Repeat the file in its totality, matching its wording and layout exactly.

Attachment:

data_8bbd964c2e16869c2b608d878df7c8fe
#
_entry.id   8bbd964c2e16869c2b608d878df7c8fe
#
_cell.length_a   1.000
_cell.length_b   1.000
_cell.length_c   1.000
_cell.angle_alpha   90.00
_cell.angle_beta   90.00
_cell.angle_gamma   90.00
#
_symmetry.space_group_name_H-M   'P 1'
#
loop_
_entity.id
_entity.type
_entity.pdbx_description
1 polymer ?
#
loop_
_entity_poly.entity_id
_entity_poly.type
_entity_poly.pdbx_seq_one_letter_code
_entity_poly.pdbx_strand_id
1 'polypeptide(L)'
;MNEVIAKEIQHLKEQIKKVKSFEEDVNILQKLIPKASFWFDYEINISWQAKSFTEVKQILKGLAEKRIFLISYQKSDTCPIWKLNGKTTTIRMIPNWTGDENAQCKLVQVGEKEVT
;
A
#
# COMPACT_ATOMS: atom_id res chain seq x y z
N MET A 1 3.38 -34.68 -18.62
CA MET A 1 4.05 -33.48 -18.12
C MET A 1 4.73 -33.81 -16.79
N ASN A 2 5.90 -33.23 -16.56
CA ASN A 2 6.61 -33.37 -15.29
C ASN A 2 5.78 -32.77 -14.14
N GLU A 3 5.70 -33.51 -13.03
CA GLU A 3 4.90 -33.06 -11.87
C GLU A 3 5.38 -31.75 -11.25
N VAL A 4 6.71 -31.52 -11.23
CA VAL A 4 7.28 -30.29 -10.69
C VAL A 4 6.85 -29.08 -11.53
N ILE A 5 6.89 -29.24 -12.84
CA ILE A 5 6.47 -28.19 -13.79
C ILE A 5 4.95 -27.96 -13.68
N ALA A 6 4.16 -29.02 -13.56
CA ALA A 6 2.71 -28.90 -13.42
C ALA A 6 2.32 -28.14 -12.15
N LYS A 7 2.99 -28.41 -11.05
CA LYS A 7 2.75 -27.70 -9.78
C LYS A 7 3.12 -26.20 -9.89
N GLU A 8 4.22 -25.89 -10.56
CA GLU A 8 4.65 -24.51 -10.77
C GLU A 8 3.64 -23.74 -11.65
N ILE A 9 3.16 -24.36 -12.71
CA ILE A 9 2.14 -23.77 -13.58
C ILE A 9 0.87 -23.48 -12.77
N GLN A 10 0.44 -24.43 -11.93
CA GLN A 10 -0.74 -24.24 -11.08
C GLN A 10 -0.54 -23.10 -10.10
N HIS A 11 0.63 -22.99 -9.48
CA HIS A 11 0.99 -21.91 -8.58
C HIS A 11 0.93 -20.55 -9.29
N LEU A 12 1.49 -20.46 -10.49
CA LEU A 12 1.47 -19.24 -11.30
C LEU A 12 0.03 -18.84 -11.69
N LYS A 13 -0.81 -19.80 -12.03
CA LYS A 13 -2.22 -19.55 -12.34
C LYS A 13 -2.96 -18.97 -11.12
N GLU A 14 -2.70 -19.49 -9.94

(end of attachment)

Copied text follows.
data_8bbd964c2e16869c2b608d878df7c8fe
#
_entry.id   8bbd964c2e16869c2b608d878df7c8fe
#
_cell.length_a   1.000
_cell.length_b   1.000
_cell.length_c   1.000
_cell.angle_alpha   90.00
_cell.angle_beta   90.00
_cell.angle_gamma   90.00
#
_symmetry.space_group_name_H-M   'P 1'
#
loop_
_entity.id
_entity.type
_entity.pdbx_description
1 polymer ?
#
loop_
_entity_poly.entity_id
_entity_poly.type
_entity_poly.pdbx_seq_one_letter_code
_entity_poly.pdbx_strand_id
1 'polypeptide(L)'
;MNEVIAKEIQHLKEQIKKVKSFEEDVNILQKLIPKASFWFDYEINISWQAKSFTEVKQILKGLAEKRIFLISYQKSDTCPIWKLNGKTTTIRMIPNWTGDENAQCKLVQVGEKEVT
;
A
#
# COMPACT_ATOMS: atom_id res chain seq x y z
N MET A 1 3.38 -34.68 -18.62
CA MET A 1 4.05 -33.48 -18.12
C MET A 1 4.73 -33.81 -16.79
N ASN A 2 5.90 -33.23 -16.56
CA ASN A 2 6.61 -33.37 -15.29
C ASN A 2 5.78 -32.77 -14.14
N GLU A 3 5.70 -33.51 -13.03
CA GLU A 3 4.90 -33.06 -11.87
C GLU A 3 5.38 -31.75 -11.25
N VAL A 4 6.71 -31.52 -11.23
CA VAL A 4 7.28 -30.29 -10.69
C VAL A 4 6.85 -29.08 -11.53
N ILE A 5 6.89 -29.24 -12.84
CA ILE A 5 6.47 -28.19 -13.79
C ILE A 5 4.95 -27.96 -13.68
N ALA A 6 4.16 -29.02 -13.56
CA ALA A 6 2.71 -28.90 -13.42
C ALA A 6 2.32 -28.14 -12.15
N LYS A 7 2.99 -28.41 -11.05
CA LYS A 7 2.75 -27.70 -9.78
C LYS A 7 3.12 -26.20 -9.89
N GLU A 8 4.22 -25.89 -10.56
CA GLU A 8 4.65 -24.51 -10.77
C GLU A 8 3.64 -23.74 -11.65
N ILE A 9 3.16 -24.36 -12.71
CA ILE A 9 2.14 -23.77 -13.58
C ILE A 9 0.87 -23.48 -12.77
N GLN A 10 0.44 -24.43 -11.93
CA GLN A 10 -0.74 -24.24 -11.08
C GLN A 10 -0.54 -23.10 -10.10
N HIS A 11 0.63 -22.99 -9.48
CA HIS A 11 0.99 -21.91 -8.58
C HIS A 11 0.93 -20.55 -9.29
N LEU A 12 1.49 -20.46 -10.49
CA LEU A 12 1.47 -19.24 -11.30
C LEU A 12 0.03 -18.84 -11.69
N LYS A 13 -0.81 -19.80 -12.03
CA LYS A 13 -2.22 -19.55 -12.34
C LYS A 13 -2.96 -18.97 -11.12
N GLU A 14 -2.70 -19.49 -9.94